THE WALL STREET JOURNAL - As he directed about 2,600 people with their arms outstretched at New York’s Lincoln Center to exhale in unison on Sunday, spiritual leader Sri Sri Ravi Shankar brought the crowd back down to Earth. “This is called desktop yoga,” he said to laughs from the gathering. “You can practice it in your office—just make sure to warn your co-workers first...continue to the full article here.
THE WALL STREET JOURNAL - Five kingdoms – with influences from Persia, Portugual, Maratha and Ethiopia — flourished on India’s mineral-rich Deccan Plateau between the 16th and 17th centuries before capitulating to Mughal rule. A team at New York’s Metropolitan Museum of Art, led by Navina Najat Haidar have spent the past decade sourcing nearly 200 artifacts from the era and have brought them together from lenders for an exhibition starting Monday...continue to the full article here.
THE WALL STREET JOURNAL - At a sweltering dance studio in Manhattan this month, a Bollywood chart-topper pulsed as a group dressed in leggings and T-shirts swiveled their hips to the beat, exchanging smoldering glances with their reflections in the full-length mirrors.“Think Hrithik, Shah Rukh…full filmigiri!” barked instructor Bhuvan Sharma, referring to Indian movie heroes...continue to the full article here.
THE WALL STREET JOURNAL - Uplift Humanity, a New Jersey-based nonprofit that works with orphans and imprisoned youth in India, was founded by Anish Patel, a junior at New York University’s Stern School of Business. This month, Mr. Patel and 65 fellow Indian-American students embarked on a three-week trip to Vadodara, Indore and Hyderabad to engage with underprivileged children. Mr. Patel's organization...continue to the full article here.
THE WALL STREET JOURNAL - An annual family trip to India, complete with a dip in the River Ganges, meddling relatives and the occasional cow joke is hardly an antidote to heartbreak. But this is how 29-year-old Ravi Patel, an Indian-American actor and comedian, attempted to get over his spunky, redhead ex-girlfriend (a serious relationship he hid from his seemingly orthodox Gujarati parents) approximately five years ago...continue to the full article here.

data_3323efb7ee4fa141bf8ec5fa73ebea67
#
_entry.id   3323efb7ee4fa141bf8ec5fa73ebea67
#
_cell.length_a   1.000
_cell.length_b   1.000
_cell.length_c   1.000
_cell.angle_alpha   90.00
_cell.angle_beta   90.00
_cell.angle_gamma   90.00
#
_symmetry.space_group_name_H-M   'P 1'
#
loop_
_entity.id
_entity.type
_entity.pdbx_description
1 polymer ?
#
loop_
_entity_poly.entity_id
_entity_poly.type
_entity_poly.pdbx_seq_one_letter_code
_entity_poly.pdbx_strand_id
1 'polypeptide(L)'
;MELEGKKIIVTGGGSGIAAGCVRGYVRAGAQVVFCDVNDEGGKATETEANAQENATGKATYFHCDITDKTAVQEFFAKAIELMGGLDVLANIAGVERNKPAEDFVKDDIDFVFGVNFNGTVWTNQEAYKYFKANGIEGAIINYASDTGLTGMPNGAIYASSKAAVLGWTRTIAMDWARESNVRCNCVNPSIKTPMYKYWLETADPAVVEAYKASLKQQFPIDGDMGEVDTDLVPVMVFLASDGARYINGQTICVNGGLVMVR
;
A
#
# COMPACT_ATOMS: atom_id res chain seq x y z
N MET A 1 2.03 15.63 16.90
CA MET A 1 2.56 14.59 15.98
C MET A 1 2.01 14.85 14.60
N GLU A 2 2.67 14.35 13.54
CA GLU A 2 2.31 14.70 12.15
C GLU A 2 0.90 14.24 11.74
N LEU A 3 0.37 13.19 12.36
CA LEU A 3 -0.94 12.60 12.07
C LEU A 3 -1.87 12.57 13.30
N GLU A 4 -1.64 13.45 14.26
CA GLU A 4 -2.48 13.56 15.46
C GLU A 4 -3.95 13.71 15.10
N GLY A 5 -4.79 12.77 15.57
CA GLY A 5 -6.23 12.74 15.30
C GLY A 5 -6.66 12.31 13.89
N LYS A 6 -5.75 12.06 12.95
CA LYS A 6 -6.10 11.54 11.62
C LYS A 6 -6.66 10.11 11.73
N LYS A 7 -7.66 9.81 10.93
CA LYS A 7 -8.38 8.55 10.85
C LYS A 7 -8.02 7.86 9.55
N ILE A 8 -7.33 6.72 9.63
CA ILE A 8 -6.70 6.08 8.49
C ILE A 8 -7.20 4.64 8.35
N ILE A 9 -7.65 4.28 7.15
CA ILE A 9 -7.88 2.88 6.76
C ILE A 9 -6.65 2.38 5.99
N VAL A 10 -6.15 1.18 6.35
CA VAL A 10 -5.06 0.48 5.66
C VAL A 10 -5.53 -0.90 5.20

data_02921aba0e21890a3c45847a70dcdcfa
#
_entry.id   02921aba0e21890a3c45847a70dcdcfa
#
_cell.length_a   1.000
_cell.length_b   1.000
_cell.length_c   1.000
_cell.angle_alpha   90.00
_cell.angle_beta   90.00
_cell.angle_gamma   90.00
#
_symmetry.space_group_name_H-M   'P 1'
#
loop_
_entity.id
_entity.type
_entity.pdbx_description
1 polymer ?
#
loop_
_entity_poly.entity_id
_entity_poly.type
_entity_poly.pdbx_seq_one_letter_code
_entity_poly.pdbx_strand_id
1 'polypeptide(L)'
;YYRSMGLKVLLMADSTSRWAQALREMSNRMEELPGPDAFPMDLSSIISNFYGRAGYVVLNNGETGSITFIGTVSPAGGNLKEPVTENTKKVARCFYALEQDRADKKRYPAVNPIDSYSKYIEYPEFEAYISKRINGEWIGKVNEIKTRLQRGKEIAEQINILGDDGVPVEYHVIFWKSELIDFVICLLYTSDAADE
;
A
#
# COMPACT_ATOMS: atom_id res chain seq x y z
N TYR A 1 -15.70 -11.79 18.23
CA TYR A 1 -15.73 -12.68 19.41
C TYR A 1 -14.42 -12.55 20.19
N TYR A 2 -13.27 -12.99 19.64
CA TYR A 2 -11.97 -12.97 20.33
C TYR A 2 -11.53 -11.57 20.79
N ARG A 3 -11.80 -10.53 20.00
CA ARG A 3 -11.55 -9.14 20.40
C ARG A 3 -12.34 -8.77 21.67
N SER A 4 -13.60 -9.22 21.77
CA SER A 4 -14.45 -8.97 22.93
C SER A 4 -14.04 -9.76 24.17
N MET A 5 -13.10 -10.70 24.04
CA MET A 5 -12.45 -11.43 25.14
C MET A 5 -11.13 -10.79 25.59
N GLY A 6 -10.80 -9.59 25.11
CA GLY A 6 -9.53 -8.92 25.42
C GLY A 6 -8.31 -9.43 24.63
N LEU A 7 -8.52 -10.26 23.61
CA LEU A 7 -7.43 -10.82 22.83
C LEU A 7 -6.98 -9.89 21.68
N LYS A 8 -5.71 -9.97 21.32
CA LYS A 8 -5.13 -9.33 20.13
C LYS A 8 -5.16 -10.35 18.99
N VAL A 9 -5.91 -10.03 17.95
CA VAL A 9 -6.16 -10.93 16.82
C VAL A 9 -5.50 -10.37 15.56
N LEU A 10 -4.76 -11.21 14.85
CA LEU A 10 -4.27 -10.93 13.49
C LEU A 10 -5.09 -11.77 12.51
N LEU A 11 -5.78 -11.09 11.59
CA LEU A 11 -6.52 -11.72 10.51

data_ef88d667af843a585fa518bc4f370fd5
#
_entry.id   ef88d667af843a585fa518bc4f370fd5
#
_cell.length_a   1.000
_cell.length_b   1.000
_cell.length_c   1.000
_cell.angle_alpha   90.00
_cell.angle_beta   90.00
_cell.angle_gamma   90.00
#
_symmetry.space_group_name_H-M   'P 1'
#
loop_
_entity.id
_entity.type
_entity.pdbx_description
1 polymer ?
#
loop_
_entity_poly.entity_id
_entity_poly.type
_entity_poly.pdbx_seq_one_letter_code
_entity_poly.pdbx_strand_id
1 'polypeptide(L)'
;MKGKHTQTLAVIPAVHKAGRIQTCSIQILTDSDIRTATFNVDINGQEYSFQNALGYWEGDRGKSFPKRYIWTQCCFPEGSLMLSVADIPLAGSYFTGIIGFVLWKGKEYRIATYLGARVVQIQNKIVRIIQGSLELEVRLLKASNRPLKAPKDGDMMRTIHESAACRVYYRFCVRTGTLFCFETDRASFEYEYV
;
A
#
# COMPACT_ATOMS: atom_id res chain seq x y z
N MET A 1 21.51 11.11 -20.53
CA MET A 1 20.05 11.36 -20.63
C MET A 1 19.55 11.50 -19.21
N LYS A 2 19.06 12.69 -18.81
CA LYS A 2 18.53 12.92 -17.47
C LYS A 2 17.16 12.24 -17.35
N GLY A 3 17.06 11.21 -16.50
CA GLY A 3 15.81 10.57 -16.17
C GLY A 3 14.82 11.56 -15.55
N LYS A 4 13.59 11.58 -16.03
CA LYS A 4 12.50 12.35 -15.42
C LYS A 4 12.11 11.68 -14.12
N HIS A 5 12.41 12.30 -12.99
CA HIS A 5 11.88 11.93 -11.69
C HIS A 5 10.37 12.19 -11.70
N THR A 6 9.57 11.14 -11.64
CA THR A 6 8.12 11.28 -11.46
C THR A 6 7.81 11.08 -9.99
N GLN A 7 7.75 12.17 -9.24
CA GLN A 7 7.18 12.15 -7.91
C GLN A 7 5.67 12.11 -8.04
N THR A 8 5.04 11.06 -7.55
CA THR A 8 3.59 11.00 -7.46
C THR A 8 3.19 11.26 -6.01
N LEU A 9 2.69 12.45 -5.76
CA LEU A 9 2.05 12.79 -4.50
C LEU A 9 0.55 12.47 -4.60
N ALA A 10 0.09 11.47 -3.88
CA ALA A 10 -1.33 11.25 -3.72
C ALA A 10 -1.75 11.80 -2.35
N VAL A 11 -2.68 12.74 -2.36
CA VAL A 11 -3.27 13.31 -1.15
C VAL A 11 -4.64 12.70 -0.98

THE WALL STREET JOURNAL - A psychological thriller that exposes Mumbai’s malicious underbelly served as the opener this week to the New York Indian Film Festival —America’s oldest event showcasing independent South Asian cinema. Directed by Anurag Kashyap, “Ugly,” a film that starts with the disappearance of an aspiring actor’s young daughter, embodied the gritty spirit of alternative Indian cinema. “A film like ‘Ugly’ would never typically open in New York,” said Aseem Chhabra...continue to the full article here.
THE WALL STREET JOURNAL - A new exhibition at the Smithsonian, one of America’s most prestigious museums, is the first of its kind to celebrate the role played by Indian Americans in the history and formation of the country. “Beyond Bollywood: Indian Americans Shape the Nation”, which opened at the National Museum of Natural History in Washington, D.C. on Thursday, tracks the integration of the Indian-American community in the U.S...continue to the full article here.
THE WALL STREET JOURNAL - A group of tech-savvy Indian students studying in New York are hoping to reinvent Indian election coverage for the digital age with TheFiveFortyFive.com, a website that launched earlier this week. The site (named for the number of seats available in India’s lower house of Parliament) bills itself as a “single-subject” platform with a focus on the upcoming national general elections. Stripped of politico-speak and overheated diatribes...continue to the full article here.
THE WALL STREET JOURNAL - Award-winning chef Vikas Khanna’s latest book, a vivid culinary journey across the Himalayan river valleys, is dedicated to a woman whose name he will never know. At a recent launch party in New York City, Mr. Khanna told those gathered that while writing the book he left his laptop by a street-side cafe in Tibet, moments before boarding a bus to Nepal...continue to the full article here.
THE WALL STREET JOURNAL - Actor Imran Khan says he’s fed up with headlines that scrutinize Bollywood’s relationship with sex. “On-screen kisses are still talking points [in the media] and it’s baffling,” said Mr. Khan, who was recently in New York City on a global tour that included stops in London and Dubai to promote his upcoming film, “Gori Tere Pyaar Mein”, which releases in India Friday...continue to the full article here.